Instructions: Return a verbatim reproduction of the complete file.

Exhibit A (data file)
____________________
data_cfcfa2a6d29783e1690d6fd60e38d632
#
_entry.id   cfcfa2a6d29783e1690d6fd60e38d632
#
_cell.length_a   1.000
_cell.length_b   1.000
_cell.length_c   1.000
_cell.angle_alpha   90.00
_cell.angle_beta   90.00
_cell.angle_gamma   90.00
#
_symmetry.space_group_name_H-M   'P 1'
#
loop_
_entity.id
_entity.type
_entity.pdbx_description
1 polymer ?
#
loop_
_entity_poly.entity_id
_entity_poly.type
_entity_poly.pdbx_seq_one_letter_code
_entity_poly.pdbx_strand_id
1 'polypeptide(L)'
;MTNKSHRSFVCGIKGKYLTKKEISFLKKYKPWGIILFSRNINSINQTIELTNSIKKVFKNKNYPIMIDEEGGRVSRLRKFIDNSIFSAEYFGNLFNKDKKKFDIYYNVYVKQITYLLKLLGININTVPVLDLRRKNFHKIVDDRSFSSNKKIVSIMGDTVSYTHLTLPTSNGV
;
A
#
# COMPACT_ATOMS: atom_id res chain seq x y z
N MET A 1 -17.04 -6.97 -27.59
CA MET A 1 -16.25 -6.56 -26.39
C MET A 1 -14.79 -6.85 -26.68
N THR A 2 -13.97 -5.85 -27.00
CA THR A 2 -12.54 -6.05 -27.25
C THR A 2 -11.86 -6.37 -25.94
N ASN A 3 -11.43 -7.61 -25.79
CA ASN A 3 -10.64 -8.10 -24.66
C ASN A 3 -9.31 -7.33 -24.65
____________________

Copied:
data_cfcfa2a6d29783e1690d6fd60e38d632
#
_entry.id   cfcfa2a6d29783e1690d6fd60e38d632
#
_cell.length_a   1.000
_cell.length_b   1.000
_cell.length_c   1.000
_cell.angle_alpha   90.00
_cell.angle_beta   90.00
_cell.angle_gamma   90.00
#
_symmetry.space_group_name_H-M   'P 1'
#
loop_
_entity.id
_entity.type
_entity.pdbx_description
1 polymer ?
#
loop_
_entity_poly.entity_id
_entity_poly.type
_entity_poly.pdbx_seq_one_letter_code
_entity_poly.pdbx_strand_id
1 'polypeptide(L)'
;MTNKSHRSFVCGIKGKYLTKKEISFLKKYKPWGIILFSRNINSINQTIELTNSIKKVFKNKNYPIMIDEEGGRVSRLRKFIDNSIFSAEYFGNLFNKDKKKFDIYYNVYVKQITYLLKLLGININTVPVLDLRRKNFHKIVDDRSFSSNKKIVSIMGDTVSYTHLTLPTSNGV
;
A
#
# COMPACT_ATOMS: atom_id res chain seq x y z
N MET A 1 -17.04 -6.97 -27.59
CA MET A 1 -16.25 -6.56 -26.39
C MET A 1 -14.79 -6.85 -26.68
N THR A 2 -13.97 -5.85 -27.00
CA THR A 2 -12.54 -6.05 -27.25
C THR A 2 -11.86 -6.37 -25.94
N ASN A 3 -11.43 -7.61 -25.79
CA ASN A 3 -10.64 -8.10 -24.66
C ASN A 3 -9.31 -7.33 -24.65